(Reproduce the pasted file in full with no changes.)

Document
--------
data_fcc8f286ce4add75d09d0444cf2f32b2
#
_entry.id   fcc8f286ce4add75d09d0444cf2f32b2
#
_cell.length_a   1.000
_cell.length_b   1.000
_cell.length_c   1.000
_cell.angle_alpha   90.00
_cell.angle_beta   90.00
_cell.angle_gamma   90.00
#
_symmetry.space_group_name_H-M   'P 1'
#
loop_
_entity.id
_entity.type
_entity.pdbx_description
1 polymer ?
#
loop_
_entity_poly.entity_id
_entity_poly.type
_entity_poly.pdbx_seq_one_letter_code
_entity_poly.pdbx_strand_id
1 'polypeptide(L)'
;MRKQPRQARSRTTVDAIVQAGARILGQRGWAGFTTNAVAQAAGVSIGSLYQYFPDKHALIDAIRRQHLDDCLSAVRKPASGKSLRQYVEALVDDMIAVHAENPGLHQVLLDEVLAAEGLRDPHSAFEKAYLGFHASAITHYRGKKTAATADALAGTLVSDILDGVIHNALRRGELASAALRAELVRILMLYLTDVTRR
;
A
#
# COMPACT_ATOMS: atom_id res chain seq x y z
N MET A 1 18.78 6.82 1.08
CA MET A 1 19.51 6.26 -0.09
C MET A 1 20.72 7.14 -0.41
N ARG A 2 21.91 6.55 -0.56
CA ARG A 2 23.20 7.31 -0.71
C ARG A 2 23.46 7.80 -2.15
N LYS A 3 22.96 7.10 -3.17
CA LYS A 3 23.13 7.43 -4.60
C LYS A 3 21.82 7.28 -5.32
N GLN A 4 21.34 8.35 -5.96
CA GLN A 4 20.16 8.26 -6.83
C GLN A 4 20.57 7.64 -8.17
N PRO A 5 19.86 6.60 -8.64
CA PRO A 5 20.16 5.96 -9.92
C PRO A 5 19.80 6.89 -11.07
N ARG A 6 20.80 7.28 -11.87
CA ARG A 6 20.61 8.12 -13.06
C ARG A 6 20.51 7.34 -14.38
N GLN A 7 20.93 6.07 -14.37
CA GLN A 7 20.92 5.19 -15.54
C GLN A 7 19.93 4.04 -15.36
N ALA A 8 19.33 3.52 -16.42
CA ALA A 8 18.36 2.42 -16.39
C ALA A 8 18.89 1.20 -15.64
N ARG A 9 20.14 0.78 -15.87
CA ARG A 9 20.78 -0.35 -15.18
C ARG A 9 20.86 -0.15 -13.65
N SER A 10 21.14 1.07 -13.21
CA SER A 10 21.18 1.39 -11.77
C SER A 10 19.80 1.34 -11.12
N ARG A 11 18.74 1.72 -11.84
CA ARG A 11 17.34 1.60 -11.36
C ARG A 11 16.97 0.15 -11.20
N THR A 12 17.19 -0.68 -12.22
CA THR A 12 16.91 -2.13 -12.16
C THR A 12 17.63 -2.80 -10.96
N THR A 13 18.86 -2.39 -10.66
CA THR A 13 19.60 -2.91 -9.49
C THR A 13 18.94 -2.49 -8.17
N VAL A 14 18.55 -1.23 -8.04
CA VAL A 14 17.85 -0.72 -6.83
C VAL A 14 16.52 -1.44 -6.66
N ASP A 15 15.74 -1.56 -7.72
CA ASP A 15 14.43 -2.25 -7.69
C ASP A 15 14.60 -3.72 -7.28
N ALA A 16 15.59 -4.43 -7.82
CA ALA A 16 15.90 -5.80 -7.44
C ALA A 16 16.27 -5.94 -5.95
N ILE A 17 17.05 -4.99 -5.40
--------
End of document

data_fcc8f286ce4add75d09d0444cf2f32b2
#
_entry.id   fcc8f286ce4add75d09d0444cf2f32b2
#
_cell.length_a   1.000
_cell.length_b   1.000
_cell.length_c   1.000
_cell.angle_alpha   90.00
_cell.angle_beta   90.00
_cell.angle_gamma   90.00
#
_symmetry.space_group_name_H-M   'P 1'
#
loop_
_entity.id
_entity.type
_entity.pdbx_description
1 polymer ?
#
loop_
_entity_poly.entity_id
_entity_poly.type
_entity_poly.pdbx_seq_one_letter_code
_entity_poly.pdbx_strand_id
1 'polypeptide(L)'
;MRKQPRQARSRTTVDAIVQAGARILGQRGWAGFTTNAVAQAAGVSIGSLYQYFPDKHALIDAIRRQHLDDCLSAVRKPASGKSLRQYVEALVDDMIAVHAENPGLHQVLLDEVLAAEGLRDPHSAFEKAYLGFHASAITHYRGKKTAATADALAGTLVSDILDGVIHNALRRGELASAALRAELVRILMLYLTDVTRR
;
A
#
# COMPACT_ATOMS: atom_id res chain seq x y z
N MET A 1 18.78 6.82 1.08
CA MET A 1 19.51 6.26 -0.09
C MET A 1 20.72 7.14 -0.41
N ARG A 2 21.91 6.55 -0.56
CA ARG A 2 23.20 7.31 -0.71
C ARG A 2 23.46 7.80 -2.15
N LYS A 3 22.96 7.10 -3.17
CA LYS A 3 23.13 7.43 -4.60
C LYS A 3 21.82 7.28 -5.32
N GLN A 4 21.34 8.35 -5.96
CA GLN A 4 20.16 8.26 -6.83
C GLN A 4 20.57 7.64 -8.17
N PRO A 5 19.86 6.60 -8.64
CA PRO A 5 20.16 5.96 -9.92
C PRO A 5 19.80 6.89 -11.07
N ARG A 6 20.80 7.28 -11.87
CA ARG A 6 20.61 8.12 -13.06
C ARG A 6 20.51 7.34 -14.38
N GLN A 7 20.93 6.07 -14.37
CA GLN A 7 20.92 5.19 -15.54
C GLN A 7 19.93 4.04 -15.36
N ALA A 8 19.33 3.52 -16.42
CA ALA A 8 18.36 2.42 -16.39
C ALA A 8 18.89 1.20 -15.64
N ARG A 9 20.14 0.78 -15.87
CA ARG A 9 20.78 -0.35 -15.18
C ARG A 9 20.86 -0.15 -13.65
N SER A 10 21.14 1.07 -13.21
CA SER A 10 21.18 1.39 -11.77
C SER A 10 19.80 1.34 -11.12
N ARG A 11 18.74 1.72 -11.84
CA ARG A 11 17.34 1.60 -11.36
C ARG A 11 16.97 0.15 -11.20
N THR A 12 17.19 -0.68 -12.22
CA THR A 12 16.91 -2.13 -12.16
C THR A 12 17.63 -2.80 -10.96
N THR A 13 18.86 -2.39 -10.66
CA THR A 13 19.60 -2.91 -9.49
C THR A 13 18.94 -2.49 -8.17
N VAL A 14 18.55 -1.23 -8.04
CA VAL A 14 17.85 -0.72 -6.83
C VAL A 14 16.52 -1.44 -6.66
N ASP A 15 15.74 -1.56 -7.72
CA ASP A 15 14.43 -2.25 -7.69
C ASP A 15 14.60 -3.72 -7.28
N ALA A 16 15.59 -4.43 -7.82
CA ALA A 16 15.90 -5.80 -7.44
C ALA A 16 16.27 -5.94 -5.95
N ILE A 17 17.05 -4.99 -5.40